Choose the “fluff” or low-temperature settings when drying your clothes over the high heat settings. This will also help keep your clothes in tact and prevent fraying or shrinkage.

35. Take clothes out of the dryer before they’re completely dry

Remove clothing and bedding before they’re completely dry and allow them to air dry for a few hours. You can also choose to forego the dryer altogether and air dry your clothes from the start.

36. Keep the dryer filter clean

Keeping your dryer filter clean can save your $101 annually in utility costs. After every load, remove lint from the filter; once a month, vacuum around the filter insert with a shop vac to keep the dryer running at peak performance.

37. Keep your refrigerator out of the sun

During the summer months, many refrigerators work double time to keep food at the proper temperature. If your refrigerator is bathed in the afternoon sunlight, consider moving it to a darker spot in the kitchen where there’s an outlet. 

38. Don’t overstuff your refrigerator

Refrigerators work by circulating cool air. If your refrigerator is overstuffed with food items and drinks, the airflow becomes impeded, causing increased energy consumption.

39. Stuff your freezer

Unlike your refrigerator, freezers are more efficient when they’re nearly full or full. If you have only a few frozen foods in your freezer, fill a few water or milk jugs with water and keep them in the freezer. This simple act will help keep your freezer at the optimal temperature and encourage less energy consumption. As a bonus, if your power goes out, frozen jugs of water can be used in your refrigerator to keep food cool until the power comes back on. 

40. Vacuum cooling coils annually

Move your refrigerator and freezer away from the wall and vacuum the hair, dirt, and grime off of the back of the appliances to improve their energy efficiency. Do this task at least once a year or more frequently if you have pets.

41. Replace the refrigerator door seals

The soft rubber seals around the door of your refrigerator should be replaced at least once a year to keep warm air from seeping into the refrigerator. You can purchase replacement seals from most home improvement stores.

42. Allow cooked food to cool

Before putting leftovers in the refrigerator, allow them to adjust to room temperature to preserve the temperature of your refrigerator and save on electricity costs.

43. Cook outside in the summer

To keep your kitchen from overheating and your air conditioner from working overtime, cook outside whenever possible during the summer months. Use your grill and your outdoor kitchen instead of the oven or microwave.

44. Use the oven sparingly

For small meals, consider using an energy-efficient toaster oven instead of your large oven. Preheating the oven and baking food for an extended period can raise your energy bill. 

45. Use the microwave for reheating food

To reheat leftovers, opt for the microwave or stovetop instead of the oven. 

46. Keep the oven clean

A dirty oven may require more energy to bring it to the proper temperature. Clean your oven at least once a month to save on energy costs and don’t forget to clean your oven racks, as well.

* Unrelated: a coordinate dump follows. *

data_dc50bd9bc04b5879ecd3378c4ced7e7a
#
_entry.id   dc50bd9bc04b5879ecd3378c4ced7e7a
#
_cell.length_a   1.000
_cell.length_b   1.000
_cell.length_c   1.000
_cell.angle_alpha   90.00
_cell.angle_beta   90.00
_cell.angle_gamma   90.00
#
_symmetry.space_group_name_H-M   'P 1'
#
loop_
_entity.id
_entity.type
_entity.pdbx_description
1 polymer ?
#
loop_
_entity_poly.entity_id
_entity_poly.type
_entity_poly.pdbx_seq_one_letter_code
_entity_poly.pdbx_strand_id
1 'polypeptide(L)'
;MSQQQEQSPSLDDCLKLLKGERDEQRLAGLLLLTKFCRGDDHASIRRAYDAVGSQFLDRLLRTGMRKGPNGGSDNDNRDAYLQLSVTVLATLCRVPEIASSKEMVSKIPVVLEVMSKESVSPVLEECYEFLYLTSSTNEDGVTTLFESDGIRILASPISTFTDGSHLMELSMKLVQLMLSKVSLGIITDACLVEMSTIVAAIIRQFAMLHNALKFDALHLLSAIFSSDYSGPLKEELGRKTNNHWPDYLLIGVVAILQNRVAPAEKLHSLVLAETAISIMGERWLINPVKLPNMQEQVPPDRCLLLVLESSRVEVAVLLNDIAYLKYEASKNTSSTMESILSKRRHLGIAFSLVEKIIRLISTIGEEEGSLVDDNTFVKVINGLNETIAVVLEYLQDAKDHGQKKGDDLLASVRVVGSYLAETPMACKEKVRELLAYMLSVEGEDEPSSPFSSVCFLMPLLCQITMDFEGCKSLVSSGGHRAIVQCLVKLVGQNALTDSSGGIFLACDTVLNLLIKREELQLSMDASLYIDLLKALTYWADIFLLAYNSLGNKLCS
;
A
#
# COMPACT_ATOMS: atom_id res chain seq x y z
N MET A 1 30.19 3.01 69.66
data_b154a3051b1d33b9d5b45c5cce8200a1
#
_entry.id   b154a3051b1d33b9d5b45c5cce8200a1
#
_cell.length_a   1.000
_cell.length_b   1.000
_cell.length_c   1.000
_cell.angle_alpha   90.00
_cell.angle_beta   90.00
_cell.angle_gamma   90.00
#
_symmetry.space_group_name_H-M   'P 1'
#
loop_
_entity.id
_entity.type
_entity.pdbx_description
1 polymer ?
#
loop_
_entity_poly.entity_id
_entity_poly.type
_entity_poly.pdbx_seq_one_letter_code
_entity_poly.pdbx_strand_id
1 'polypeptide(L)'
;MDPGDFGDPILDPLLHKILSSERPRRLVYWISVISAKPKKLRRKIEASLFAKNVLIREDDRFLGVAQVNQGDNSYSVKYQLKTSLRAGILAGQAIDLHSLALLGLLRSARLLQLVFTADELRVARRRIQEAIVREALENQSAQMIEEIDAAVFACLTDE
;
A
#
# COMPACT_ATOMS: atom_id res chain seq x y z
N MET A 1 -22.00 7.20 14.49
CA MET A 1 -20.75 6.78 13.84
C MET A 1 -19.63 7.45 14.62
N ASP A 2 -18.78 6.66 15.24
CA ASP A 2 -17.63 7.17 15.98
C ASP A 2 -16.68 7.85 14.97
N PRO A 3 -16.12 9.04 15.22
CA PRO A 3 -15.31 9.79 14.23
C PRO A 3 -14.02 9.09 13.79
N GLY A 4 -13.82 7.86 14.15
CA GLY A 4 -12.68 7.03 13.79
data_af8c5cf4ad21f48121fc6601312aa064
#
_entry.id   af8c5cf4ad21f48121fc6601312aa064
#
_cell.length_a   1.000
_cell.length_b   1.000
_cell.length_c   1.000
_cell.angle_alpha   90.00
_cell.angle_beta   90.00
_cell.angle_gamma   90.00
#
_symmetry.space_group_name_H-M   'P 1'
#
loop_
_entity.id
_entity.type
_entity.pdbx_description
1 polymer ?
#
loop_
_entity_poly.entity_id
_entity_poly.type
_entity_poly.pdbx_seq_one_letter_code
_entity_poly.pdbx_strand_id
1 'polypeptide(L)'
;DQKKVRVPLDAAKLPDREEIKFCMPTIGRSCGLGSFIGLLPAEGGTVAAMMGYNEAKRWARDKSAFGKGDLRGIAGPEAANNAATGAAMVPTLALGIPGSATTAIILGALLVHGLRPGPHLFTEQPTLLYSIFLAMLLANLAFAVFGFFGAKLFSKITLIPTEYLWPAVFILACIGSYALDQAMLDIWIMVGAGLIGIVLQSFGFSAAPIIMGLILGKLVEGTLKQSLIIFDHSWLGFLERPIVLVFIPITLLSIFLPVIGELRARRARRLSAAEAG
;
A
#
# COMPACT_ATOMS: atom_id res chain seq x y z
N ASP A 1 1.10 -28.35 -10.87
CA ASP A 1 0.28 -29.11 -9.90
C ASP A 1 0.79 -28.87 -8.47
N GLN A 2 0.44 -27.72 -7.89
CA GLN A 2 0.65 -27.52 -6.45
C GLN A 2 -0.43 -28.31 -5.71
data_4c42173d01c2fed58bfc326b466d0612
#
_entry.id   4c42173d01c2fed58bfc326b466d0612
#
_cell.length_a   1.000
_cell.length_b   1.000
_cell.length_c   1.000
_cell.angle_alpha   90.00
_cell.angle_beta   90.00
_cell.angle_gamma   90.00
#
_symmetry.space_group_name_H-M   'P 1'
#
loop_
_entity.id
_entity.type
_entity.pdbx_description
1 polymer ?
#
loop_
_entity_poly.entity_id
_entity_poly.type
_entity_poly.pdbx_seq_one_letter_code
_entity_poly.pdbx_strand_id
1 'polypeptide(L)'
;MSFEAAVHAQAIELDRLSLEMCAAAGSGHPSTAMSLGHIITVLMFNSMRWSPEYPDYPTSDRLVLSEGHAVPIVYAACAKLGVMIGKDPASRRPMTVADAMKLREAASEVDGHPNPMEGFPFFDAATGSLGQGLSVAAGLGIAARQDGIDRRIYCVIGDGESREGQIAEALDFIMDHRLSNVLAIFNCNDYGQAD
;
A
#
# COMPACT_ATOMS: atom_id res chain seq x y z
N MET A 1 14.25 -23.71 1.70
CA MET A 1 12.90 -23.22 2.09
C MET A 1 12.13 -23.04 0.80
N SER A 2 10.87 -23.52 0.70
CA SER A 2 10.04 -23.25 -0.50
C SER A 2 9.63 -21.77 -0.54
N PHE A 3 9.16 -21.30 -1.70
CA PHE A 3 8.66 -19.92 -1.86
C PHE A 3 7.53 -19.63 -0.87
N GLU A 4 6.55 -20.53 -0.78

47. Match the burner to the pan size

Small pans on large burners allow up to half of the energy to be diffused. Using large pans on small burners isn’t efficient either, as it can take twice as long to bring a large pan to the proper temperature on a small burner.

48. Use heat-efficient cookware

Copper-bottom pans, cast iron skillets, and enameled iron pans retain heat more efficiently than other types of traditional cookware.

49. Use shorter dishwasher cycles

Use “economy” or “quick” dishwasher cycles to consume less energy when washing your dishes. 

50. Open the dishwasher and air dry the dishes

A heated dry cycle consumes the majority of the energy during the cleaning process. Open the dishwasher door a few inches after the wash cycle is complete and pull out the top rack to air dry the dishes.

51. Don’t wash dishes before loading

Though it may be necessary to remove large chunks of food from dishes before loading them in the dishwasher, they don’t have to be completely scrubbed and spotless before a wash cycle. Simply rinse the plate under cold water for a few seconds and load it into the dishwasher.

52. Load your dishwasher properly

Place cups, glasses, and small bowls in the top rack of your dishwasher, load utensils in the silverware basket, and put larger items, like plates and serving bowls, in the bottom rack.

53. Fix leaky faucets and running toilets immediately

A leaky faucet can waste hundreds of gallons of water a year and raise your monthly water and energy bills if not addressed immediately. The same goes for running toilets, as they can also cause significant water loss and increased utility bills.

54. Install low-flow showerheads

One of the best tips for saving electricity is to install a low-flow, aerated showerhead that provides the pressure you desire while conserving hot water.

Read more: The Best Showerheads

55. Bask in natural lighting

During the day, throw open the curtains and blinds and take advantage of the natural light coming through your windows. Not only will your eyes thank you for the adjustment, your energy bills won’t be as high.